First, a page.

The problems with this new detention regime do not end with the grounds for arrest and imprisonment. They extend to the crucial internationally mandated requirement that individuals who are locked up must have meaningful and regular access to a judge or other authorized person to challenge the reasons for their arrest and seek their release. Under Bill C-31 they do not. The immigration division is to review the reasons for their continued detention on the expiry of 12 months after they have been taken into detention, and “may not do so before the expiry of that period”.
Arbitrary mandated detention without timely review violates Canada's international obligations. UN-level human rights bodies have made this clear. The UN Committee Against Torture, commenting on similar mandatory detention provisions in Australia, called for it to be abolished. Notably, that same committee will be reviewing Canada's human rights record later this month, and this issue is in front of them.
Last month the UN Committee on the Elimination of Racial Discrimination called on Canada not to go ahead with mandatory detention provisions. Those provisions should be withdrawn. Canada rightly criticizes arbitrary detention in other countries. We cannot do so credibly if we legislate it ourselves.
The safe country of origin concept is also one that Amnesty is concerned about. We're concerned that it is not workable and cannot be applied in a principled manner. We know. Human rights research and reporting are things we have been doing for over half a century. We grapple with this all the time.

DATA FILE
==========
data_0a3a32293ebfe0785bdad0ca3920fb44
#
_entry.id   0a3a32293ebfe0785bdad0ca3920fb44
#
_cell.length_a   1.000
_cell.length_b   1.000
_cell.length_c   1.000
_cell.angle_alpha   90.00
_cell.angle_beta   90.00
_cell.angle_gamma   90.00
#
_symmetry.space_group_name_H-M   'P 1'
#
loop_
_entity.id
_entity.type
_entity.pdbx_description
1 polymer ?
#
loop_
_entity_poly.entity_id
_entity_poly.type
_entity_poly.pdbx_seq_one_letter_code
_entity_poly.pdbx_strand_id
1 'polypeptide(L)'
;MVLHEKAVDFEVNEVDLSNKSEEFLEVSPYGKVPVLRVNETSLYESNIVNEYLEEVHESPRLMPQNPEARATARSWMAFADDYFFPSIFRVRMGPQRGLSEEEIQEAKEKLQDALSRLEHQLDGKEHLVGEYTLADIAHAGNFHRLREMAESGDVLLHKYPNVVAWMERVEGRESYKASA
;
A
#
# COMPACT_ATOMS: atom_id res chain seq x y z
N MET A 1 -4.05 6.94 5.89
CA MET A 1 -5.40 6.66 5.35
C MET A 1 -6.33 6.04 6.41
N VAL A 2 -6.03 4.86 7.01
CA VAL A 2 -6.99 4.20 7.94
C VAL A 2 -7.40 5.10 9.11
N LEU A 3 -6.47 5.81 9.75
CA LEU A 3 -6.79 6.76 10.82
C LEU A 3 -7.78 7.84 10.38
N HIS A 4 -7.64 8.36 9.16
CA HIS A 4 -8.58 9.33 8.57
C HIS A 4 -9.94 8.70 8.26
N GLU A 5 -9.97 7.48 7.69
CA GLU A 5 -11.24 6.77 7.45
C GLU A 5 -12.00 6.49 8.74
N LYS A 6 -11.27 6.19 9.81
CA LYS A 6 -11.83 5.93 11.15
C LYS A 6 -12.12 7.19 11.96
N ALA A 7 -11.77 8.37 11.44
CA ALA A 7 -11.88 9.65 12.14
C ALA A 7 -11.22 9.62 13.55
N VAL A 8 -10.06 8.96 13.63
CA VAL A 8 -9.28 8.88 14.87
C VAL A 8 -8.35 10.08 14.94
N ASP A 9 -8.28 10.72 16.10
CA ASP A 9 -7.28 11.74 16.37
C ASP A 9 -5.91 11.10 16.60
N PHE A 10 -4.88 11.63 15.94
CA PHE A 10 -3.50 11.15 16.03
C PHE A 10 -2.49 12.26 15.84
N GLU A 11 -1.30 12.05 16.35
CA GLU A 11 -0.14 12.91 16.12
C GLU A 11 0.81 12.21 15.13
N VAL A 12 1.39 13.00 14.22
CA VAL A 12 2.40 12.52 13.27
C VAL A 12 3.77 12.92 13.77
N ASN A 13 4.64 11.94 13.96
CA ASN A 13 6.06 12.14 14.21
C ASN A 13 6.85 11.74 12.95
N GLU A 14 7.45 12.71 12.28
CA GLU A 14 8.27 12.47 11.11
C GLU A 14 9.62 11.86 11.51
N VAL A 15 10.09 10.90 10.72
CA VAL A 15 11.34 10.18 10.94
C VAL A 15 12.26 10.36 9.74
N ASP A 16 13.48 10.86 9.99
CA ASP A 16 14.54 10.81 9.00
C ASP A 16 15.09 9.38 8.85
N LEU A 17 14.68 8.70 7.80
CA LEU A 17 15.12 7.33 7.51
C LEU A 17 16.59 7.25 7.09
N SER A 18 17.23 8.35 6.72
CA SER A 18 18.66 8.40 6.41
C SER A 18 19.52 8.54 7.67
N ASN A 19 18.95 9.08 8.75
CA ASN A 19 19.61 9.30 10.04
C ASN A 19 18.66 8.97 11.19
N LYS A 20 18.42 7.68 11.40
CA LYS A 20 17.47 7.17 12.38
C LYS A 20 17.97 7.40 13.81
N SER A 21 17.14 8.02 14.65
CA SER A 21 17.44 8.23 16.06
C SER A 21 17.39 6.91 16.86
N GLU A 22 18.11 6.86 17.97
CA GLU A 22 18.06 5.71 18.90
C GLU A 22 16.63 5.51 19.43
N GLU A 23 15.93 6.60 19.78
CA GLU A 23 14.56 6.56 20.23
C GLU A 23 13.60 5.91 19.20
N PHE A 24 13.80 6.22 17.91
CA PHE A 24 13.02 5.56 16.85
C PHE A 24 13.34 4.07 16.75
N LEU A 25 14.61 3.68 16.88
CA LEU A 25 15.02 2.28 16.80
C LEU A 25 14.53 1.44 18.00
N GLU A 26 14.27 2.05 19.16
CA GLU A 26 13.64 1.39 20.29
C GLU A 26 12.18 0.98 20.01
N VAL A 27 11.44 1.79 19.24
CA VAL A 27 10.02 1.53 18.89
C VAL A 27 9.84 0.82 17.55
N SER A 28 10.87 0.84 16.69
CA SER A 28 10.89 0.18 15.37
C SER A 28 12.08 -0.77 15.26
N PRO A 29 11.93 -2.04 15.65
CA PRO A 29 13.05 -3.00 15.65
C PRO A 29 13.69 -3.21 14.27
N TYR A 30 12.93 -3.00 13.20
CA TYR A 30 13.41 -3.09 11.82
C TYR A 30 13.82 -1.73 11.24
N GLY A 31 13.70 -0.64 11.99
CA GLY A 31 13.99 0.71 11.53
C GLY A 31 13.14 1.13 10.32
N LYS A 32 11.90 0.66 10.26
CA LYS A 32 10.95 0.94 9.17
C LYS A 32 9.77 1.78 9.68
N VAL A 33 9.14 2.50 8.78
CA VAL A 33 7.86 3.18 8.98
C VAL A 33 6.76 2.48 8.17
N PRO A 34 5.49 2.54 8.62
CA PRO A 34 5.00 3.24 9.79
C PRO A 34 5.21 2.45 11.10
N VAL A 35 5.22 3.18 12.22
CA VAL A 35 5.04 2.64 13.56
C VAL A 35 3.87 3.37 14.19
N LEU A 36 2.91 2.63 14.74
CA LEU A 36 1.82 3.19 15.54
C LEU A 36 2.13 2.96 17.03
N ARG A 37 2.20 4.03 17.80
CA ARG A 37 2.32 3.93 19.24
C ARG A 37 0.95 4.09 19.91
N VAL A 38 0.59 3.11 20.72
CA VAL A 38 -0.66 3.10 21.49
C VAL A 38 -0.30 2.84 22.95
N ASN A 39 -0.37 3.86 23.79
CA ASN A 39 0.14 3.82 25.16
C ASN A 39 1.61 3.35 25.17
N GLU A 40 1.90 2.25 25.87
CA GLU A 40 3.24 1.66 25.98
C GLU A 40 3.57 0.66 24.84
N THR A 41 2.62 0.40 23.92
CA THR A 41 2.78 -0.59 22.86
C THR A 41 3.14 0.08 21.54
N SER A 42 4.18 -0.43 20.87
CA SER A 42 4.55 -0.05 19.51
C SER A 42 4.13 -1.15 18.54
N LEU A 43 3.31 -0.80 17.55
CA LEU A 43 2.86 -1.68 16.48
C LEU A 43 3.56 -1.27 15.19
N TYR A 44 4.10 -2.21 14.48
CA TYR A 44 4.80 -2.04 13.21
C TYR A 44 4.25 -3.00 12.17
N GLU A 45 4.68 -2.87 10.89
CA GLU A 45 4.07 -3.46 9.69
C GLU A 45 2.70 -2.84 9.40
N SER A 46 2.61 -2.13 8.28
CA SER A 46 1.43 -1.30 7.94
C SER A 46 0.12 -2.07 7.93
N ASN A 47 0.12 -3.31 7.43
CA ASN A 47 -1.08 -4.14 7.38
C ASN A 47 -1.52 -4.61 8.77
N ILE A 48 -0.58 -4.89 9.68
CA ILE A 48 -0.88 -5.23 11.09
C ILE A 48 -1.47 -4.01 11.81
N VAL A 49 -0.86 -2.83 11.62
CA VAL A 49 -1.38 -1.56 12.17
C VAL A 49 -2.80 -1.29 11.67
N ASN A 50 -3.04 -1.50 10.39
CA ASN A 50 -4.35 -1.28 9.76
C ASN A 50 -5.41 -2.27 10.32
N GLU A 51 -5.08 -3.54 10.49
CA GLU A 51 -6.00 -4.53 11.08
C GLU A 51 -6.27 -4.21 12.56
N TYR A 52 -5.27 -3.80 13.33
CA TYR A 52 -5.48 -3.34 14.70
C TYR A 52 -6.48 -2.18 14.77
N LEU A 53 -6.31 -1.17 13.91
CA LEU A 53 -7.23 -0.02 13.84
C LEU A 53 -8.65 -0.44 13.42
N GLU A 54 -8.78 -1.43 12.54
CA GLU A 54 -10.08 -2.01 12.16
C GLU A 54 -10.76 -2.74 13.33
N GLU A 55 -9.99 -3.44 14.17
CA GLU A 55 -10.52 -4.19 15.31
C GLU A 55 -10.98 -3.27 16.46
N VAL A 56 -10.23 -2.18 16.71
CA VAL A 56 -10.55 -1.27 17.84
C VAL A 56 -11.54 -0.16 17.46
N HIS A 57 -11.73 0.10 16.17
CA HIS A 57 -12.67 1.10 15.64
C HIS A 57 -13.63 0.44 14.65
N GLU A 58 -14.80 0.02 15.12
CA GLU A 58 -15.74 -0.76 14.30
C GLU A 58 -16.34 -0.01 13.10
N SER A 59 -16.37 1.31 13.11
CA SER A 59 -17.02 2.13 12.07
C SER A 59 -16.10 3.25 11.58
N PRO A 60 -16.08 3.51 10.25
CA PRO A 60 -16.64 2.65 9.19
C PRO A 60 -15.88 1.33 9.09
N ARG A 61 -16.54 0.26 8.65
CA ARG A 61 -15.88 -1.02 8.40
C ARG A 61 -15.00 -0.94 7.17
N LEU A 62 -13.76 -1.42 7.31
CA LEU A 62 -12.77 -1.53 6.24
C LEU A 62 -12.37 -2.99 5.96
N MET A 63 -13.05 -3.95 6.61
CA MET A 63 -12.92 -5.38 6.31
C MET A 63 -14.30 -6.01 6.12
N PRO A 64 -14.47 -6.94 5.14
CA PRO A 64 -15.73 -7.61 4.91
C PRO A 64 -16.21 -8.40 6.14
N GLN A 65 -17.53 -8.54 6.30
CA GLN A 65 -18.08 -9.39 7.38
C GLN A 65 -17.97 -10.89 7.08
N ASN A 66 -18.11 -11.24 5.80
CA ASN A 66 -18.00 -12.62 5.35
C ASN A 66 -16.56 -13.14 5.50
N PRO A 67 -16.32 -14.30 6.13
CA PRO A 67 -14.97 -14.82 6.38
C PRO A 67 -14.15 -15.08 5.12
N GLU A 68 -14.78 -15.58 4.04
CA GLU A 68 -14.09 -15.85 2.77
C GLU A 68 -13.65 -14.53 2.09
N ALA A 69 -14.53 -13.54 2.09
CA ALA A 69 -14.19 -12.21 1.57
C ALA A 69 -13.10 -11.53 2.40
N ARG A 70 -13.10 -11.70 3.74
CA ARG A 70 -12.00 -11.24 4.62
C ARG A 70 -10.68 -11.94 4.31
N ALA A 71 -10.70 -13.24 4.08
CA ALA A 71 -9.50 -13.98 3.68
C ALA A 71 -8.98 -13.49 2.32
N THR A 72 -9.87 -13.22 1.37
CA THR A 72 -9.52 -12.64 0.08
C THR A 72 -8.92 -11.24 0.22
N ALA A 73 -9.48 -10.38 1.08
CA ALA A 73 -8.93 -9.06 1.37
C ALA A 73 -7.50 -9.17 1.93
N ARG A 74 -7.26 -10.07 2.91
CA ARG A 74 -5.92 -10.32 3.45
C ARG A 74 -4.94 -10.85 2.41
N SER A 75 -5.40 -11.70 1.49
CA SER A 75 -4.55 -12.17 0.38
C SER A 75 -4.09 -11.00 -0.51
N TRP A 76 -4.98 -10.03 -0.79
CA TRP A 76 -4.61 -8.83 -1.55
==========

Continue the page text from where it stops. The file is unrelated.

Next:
Amnesty International is asked to do exactly this all the time: to rank countries, to compare countries, to measure countries from one year to the next. We're asked to give a statistical measure summing up a country's human rights record, and we do not do so for several reasons, but very pragmatically we do not do so because there is no way to do it objectively and accurately. There is no way to draw the line between countries that are safe and countries that are unsafe when it comes to human rights.
How does one compare a country that has widespread torture but generous access to education with a country that has no torture but draconian laws that limit access to education for women and minorities? How much torture, how much restricted education, just how much and of what would it take for a country to move over the line from safe to unsafe or from unsafe to safe? It cannot be done in a way that doesn't in the end involve subjective and arbitrary line drawing, and when it comes down to people's lives, rights, and freedom, subjective and arbitrary are not acceptable. There is too much risk of countries being categorized as safe, therefore, because of irrelevant trade and foreign policy considerations, and in that regard we were troubled to see that an earlier proposal for an expert advisory committee in this area is no longer on the table.